AIM: start



WED, 10 OCT 2001 23:08:57 GMT

Sofia Sides with Anti-Terrorism Coalition

AIM Sofia, October 3, 2001

After Bulgaria granted the U.S. permission on Sept. 25 to send transport aircraft through its air space as part of its anti-terrorism operations, a growing number of ordinary people and politicians are asking whether this new commitment is a guarantee of national security.

This question seems almost inappropriate in the wake of the attack on the U.S. on Sept. 11, when it turned out that even the most powerful and best protected country in the world is helpless when faced with terrorism. If the U.S. is unable to give guarantees, what can other countries do? No one feels secure even at NATO Headquarters in Brussels, and how can one then feel secure in the Balkans, or in Bulgaria -- what can it expect in the event of a terrorist attack, especially when no one dares to make such promises? Nevertheless, the political decision was unanimous. It is still interesting to compare reactions of about a year and a half ago, when Bulgaria provided air corridors to NATO aircraft for air strikes against Yugoslavia. Although that decision was also unanimous, the debate was more heated and the number of opponents much higher.

Politicians today are acting differently, as are ordinary people. Maybe because, as Bulgarian Foreign Minister Solomon Pasi put it, "Terrorism is the worst plague and right now it and civilization are at war and no one can be neutral."

According to Bulgarians this is perfectly all right, but once Bulgaria has given free access to its skies other demands might follow, they say. Even though it is not yet a fully-fledged NATO member, Bulgaria is actually an ally of NATO, and, especially, of the U.S. This being the case, maybe Bulgaria is at war itself?

Furthermore, it is not clear whether the anti-terrorism coalition will request some concrete help from Bulgaria. It is not even clear whether the corridors granted by Bulgaria will be used at all. "For the time being we will send no troops to support NATO operations. But the Bulgarian armed forces are ready to participate in NATO operations if Parliament gives its approval," said Bulgarian Defense Minister Nikolai Svinarov. The cabinet will pose no problem -- all its members said without dissent that "we will act as NATO allies from the beginning to the and of the anti-terrorism campaign."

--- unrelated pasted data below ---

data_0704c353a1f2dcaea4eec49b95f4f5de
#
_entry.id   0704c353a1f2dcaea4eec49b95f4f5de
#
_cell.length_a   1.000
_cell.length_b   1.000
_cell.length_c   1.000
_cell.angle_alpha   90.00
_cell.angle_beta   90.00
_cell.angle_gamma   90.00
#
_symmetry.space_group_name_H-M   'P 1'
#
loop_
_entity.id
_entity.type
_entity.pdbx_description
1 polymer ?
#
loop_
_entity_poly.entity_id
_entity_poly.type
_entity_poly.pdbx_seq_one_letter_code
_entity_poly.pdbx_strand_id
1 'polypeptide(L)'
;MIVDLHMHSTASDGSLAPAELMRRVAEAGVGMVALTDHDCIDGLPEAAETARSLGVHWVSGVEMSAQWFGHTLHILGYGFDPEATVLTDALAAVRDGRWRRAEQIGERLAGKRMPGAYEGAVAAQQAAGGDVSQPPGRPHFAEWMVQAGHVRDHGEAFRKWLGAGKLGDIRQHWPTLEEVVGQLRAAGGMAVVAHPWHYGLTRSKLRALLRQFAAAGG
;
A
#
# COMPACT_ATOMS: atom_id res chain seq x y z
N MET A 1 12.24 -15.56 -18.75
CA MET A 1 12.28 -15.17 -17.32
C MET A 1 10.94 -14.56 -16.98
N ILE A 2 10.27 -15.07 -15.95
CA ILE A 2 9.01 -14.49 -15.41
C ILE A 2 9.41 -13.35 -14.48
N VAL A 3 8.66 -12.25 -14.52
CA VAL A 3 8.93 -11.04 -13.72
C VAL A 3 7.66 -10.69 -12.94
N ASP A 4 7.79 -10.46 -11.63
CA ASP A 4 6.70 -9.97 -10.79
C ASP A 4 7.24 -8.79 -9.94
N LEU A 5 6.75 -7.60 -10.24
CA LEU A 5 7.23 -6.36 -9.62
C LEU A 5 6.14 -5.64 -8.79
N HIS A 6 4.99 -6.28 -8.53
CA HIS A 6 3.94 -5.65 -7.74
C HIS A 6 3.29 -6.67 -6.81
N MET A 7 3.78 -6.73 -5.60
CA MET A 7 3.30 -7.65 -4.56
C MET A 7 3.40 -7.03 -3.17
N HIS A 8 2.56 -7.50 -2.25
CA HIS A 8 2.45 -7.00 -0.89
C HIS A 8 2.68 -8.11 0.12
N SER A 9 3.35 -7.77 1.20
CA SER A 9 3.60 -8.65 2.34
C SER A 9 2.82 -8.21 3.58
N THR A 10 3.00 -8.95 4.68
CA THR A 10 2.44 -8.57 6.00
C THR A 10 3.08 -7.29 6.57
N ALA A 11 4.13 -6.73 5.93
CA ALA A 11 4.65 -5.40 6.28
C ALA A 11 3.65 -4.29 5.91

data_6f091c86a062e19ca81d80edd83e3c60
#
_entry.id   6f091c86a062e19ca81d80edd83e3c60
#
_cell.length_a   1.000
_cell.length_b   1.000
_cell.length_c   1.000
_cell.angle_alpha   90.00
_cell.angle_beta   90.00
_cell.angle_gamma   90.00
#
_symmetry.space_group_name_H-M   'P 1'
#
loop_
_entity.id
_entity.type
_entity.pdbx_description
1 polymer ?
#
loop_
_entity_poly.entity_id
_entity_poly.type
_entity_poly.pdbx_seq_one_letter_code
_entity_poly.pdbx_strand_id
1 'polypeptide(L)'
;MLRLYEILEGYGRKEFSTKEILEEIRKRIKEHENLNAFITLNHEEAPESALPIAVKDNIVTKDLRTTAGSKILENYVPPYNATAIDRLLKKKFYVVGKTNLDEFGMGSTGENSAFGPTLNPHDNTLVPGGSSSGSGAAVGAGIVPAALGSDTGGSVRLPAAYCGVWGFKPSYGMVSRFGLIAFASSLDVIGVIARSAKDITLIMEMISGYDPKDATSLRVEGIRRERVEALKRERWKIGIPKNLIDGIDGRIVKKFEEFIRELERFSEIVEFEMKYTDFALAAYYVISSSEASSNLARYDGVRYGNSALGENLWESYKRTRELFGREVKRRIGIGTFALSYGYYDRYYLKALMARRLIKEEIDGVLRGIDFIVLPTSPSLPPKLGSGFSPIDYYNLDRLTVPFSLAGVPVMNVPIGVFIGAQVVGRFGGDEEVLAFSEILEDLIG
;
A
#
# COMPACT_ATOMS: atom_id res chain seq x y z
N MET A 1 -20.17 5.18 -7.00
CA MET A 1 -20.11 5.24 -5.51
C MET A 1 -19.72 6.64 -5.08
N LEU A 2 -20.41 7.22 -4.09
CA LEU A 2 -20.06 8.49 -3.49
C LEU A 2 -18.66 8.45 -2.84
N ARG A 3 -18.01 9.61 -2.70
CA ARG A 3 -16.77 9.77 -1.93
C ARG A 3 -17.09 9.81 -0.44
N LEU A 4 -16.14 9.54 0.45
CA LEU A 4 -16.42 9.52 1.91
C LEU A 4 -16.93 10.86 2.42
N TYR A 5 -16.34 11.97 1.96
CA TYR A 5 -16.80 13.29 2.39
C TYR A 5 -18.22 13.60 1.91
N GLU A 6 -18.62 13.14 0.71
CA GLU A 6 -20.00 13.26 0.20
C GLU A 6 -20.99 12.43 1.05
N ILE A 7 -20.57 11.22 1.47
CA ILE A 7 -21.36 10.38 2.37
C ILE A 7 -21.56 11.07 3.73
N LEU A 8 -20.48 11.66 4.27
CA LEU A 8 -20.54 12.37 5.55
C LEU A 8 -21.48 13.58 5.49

Will Parliament still be unanimously in favor if participation of Bulgarian armed forces is requested? It seems highly unlikely that it will act in the same manner as it did on Sept. 21 when it issued a declaration confirming Bulgaria's readiness to offer assistance and logistic support to NATO during its passage through the country, in line with an existing agreement. The declaration was supported by 158 votes in favor and one against, which never happened in the past.

Given that the thrust of the anti-terrorism campaign is aimed at certain parts of the Islamic world, one should consider the position of Muslims in Bulgaria. Bulgarian Mufti Selim Mehmed said Muslims support Sofia's decision to act as NATO's ally although some Islamic countries could be targeted. "Bulgarian Muslims condemn terrorism, but they are against terrorism being described as entirely Muslim," he said.

Bulgaria's position is generally the following: full support is being extended to the anti-terrorism campaign on condition that every NATO or U.S. request is debated separately. If, however, the participation of Bulgarian armed forces in concrete operations ends up on the agenda the debate is hardly likely to go smoothly.

The Bulgarian Socialist Party has said that this should be completely ruled out. The public generally shares this view. According to a poll taken by Gallup, 21 percent of the people support the participation of the Bulgarian armed forces in anti-terrorism operations, while 66 percent are against.

Siding with the anti-terrorism coalition Bulgaria is likely to expose itself to a terrorist counter-attack. According to George W. Bush, failure to support the coalition would have been tantamount to siding with the terrorists. That would have been the end of its plans to join NATO and the EU. Politicians have decided that such security risks are a lesser danger.

Ordinary people, however, are not so certain. Some 56 percent of Bulgarians fear that terrorist acts in the U.S. could lead to armed conflict, the results of a survey taken by the Noema polling agency show. Slightly over one-third of respondents fear a possible world-wide economic crisis or a wave of terrorist attacks, and 51 percent believe that Bulgaria could be a possible target (49 percent disbelieve this).

Many fear that the Kozloduj nuclear plant could be one such target. Experts, on the other hand, are certain that this is the least likely terrorist objective. They say facilities flying the U.S. flag -- embassies, consulates, diplomatic residences, U.S. cultural centers, universities and colleges, vehicles, etc. top the list of potential targets.

Facilities owned by the U.S. and Israel, such as various missions, companies, commissions, societies, should be included as well. Last but not the least are the planes of Balkan Airlines, which is still Israeli-owned.

The tightest security measures have not eliminated all fears. In the aftermath of the Sept. 11 attack no one's safety is guaranteed,particularly if one is on one side of the invisible barricade.

Plamen Kulinski

(AIM)